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Horticultural panel programme. Peter Gibbs and his panel are hosted by the Hampshire WI at Sparsholt College.

Peter Gibbs and his panel are hosted by the Hampshire WI at Sparsholt College. Pippa Greenwood, Chris Beardshaw and Bunny Guinness are on hand to help this WI branch celebrate its 100th birthday..

This week the panellists face questions on replacing an old Bramley Apple, what to do with Ragwort, and when to pinch out sweet peas. They also offer advice on moving Mulberry trees, getting a Hibiscus to flower and combatting an invasive bamboo.

And Peter Gibbs visits Sayes Court where he meets Roo Angell to discuss the saving of John Evelyn's garden.

Produced by Dan Cocker
Assistant Producer: Laurence Bassett

A Somethin' Else production for BBC Radio 4.

Available now

43 minutes

Last on

Sun 21 Jan 2018 14:00

Fact Sheet

Q – We lost our hundred-year-old Bramley Apple tree this year.  Should we replant and, if so, what will give us quick blossom and fruit?


Bunny – Don’t plant in exactly the same place.  My favourite apple is ‘Barnack Beauty’.  Let it fruit from the second year and in five years you’ll have bumper crops.


Pippa – ‘Discovery’ is a delicious eater (not a great cooker). 


Chris – ‘Keswick Codlin’.  It’s self-fertile if it needs to be. 


Q – I’ve got an unidentified weed in my garden.  Should I be nurturing it or eradicating it… and how?


Pippa – It’s Ragwort.  You should get rid of it and it is toxic to horses


Bunny – It’s quite easy to eradicate but you do need to get all the roots out


Chris – Like a dandelion you need to get deep down to find all the roots.  Ragwort is actually a very good host for a beautiful caterpillar/moth called the Cinnabar.  Maybe leave it long enough to see them and then get rid of it.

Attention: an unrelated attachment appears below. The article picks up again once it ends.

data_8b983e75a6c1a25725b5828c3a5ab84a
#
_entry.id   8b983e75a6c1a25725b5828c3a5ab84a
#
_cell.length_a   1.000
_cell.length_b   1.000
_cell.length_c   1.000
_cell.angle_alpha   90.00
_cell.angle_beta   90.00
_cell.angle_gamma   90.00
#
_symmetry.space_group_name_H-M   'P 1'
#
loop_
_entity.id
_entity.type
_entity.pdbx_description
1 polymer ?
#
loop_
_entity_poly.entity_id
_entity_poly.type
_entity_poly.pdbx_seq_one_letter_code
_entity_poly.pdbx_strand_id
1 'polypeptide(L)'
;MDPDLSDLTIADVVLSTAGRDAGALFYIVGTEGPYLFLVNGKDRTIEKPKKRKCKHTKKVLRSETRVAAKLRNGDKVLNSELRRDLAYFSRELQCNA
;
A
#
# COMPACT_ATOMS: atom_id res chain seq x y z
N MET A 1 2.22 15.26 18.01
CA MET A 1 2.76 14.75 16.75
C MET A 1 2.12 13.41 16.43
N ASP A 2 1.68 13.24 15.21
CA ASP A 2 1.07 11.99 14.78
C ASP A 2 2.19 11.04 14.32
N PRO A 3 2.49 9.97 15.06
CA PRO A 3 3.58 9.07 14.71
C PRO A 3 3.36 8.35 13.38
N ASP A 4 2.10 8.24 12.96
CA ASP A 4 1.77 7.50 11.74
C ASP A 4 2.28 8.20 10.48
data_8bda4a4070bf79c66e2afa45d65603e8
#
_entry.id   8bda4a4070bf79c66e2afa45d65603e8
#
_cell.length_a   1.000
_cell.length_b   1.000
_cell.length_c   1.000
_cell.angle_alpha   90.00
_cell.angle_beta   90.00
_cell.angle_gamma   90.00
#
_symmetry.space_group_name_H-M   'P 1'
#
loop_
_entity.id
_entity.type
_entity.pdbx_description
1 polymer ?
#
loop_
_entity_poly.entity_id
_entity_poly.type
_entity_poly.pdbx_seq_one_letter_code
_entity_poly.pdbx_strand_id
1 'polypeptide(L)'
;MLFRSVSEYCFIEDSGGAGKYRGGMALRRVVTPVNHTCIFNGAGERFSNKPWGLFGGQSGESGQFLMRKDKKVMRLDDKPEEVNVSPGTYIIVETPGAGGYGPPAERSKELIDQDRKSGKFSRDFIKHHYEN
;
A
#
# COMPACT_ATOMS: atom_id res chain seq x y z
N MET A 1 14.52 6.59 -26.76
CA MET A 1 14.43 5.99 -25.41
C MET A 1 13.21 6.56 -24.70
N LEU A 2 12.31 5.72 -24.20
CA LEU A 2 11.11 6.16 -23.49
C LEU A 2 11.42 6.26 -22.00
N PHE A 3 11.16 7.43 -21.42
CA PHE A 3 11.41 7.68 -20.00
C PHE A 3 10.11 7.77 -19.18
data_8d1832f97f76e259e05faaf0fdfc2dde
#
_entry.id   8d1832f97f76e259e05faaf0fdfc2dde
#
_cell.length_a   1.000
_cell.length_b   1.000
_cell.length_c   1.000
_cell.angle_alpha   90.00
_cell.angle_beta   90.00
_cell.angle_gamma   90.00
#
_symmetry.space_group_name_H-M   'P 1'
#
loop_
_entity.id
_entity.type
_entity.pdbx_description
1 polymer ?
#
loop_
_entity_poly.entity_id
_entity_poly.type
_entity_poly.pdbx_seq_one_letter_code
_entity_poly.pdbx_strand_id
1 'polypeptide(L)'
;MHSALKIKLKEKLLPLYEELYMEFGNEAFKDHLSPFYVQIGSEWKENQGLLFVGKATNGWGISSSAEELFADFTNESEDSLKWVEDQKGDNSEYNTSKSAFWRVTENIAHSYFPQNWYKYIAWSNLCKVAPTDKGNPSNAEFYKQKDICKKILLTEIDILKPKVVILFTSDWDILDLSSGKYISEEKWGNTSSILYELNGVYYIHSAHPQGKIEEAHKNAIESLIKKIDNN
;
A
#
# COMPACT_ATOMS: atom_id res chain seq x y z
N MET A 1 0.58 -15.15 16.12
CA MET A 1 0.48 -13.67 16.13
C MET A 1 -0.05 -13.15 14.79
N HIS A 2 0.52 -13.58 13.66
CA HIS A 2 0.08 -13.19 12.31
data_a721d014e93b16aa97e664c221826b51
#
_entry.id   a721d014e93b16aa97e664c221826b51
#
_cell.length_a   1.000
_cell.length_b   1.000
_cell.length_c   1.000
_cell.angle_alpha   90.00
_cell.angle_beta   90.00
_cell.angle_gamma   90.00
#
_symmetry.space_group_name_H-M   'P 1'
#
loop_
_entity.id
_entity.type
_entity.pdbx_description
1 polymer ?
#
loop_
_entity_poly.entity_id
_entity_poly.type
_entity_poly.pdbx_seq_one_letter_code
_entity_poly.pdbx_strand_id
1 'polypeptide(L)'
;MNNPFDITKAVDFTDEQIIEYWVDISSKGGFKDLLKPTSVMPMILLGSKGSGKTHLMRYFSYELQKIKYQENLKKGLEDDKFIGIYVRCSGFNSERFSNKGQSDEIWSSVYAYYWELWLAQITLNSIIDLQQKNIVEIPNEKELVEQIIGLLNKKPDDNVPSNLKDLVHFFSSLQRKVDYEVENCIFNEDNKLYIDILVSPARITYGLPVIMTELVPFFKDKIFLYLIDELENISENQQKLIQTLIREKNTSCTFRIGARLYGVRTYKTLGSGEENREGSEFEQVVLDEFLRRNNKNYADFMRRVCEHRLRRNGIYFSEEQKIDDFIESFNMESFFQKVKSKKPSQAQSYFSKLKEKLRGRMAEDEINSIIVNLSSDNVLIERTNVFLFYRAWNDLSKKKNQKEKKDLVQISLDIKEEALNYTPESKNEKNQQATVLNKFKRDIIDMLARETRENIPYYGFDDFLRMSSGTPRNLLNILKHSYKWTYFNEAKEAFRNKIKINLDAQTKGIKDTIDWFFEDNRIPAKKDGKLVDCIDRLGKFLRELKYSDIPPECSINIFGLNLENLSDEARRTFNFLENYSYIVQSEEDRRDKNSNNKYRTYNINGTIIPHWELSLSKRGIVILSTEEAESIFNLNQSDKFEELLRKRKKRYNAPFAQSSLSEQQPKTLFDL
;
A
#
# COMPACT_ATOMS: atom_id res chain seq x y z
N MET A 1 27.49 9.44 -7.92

Q – I planted sweet pea seeds in the autumn and they’ve grown well in my unheated greenhouse.  When should I pinch them out?  They’re about 6-8 inches (15-20cm) tall at the moment.


Pippa – Get on with this asap.  Use your thumbnail.


Bunny – You can root the tops too


Chris – Once you’ve got two sets of full-sized leaves then you can pinch the top out


Q - We moved house a year ago and we’ve inherited two small Mulberry trees.  Should we be worried about the roots? They’re about 10-15ft (3-4.5m) from the house.  We’re on an acid soil.


Bunny – I’d find out the ‘shrinkability’ of the soil and what the house foundations are as that will have a bearing on what to do. Then think about shaping the top; when you prune the top the roots will reduce accordingly to keep in balance. 


Q – My Hibiscus does not flower, what can I do?


 Pippa – The plant could be too cold, possibly from cold winds.


Chris – Hibiscus like moist but free-draining soil and in full sun. If it is too shaded or moist, you could get some botrytis cinerea or mould growing on the buds.


Q – My daughter’s garden is being invaded by neighbouring bamboo, what else can we do to get rid of it?


Chris – Invasive types of bamboo such as Phyllostachys and Sasas can mostly be prevented from invading if you go down about 3ft (0.9m) into the soil and put a root barrier in there. Check with the neighbours before you damage the entire plant, including the parts on the other side.


Bunny – You could offer to take care of it all and use a chemical such as glyphosate or translocated herbicide according to the manufacturer’s instructions.


Q – I have a large acer in the garden which forms a very shady area and I would love to grow some hardy, evergreen bushes or ground coverings that offer vibrant colour all year round. Any suggestions?


Chris – There are plants that will tolerate a certain degree of shade such as Berberis, stranvaesias, the variegated skimmers. None of them are specifically designed to provide high colour in that shady environment. At the point when your acer is defoliated go for bulbs such as daffodils, snow drops, scillas, tulips and camassias.


Pippa – I would also try English bluebells or herbaceous geraniums. You could also try epimediums because they can be very colourful.


Q – I was given a Nandina domestica (‘Sacred bamboo’) ‘Obsessed’ for Christmas, what is the best way to plant it?



Bunny – It likes neutral to acid soil. I would prefer to keep it in the garden and add a good bark mulch and sulphur chips to help increase the acidity.





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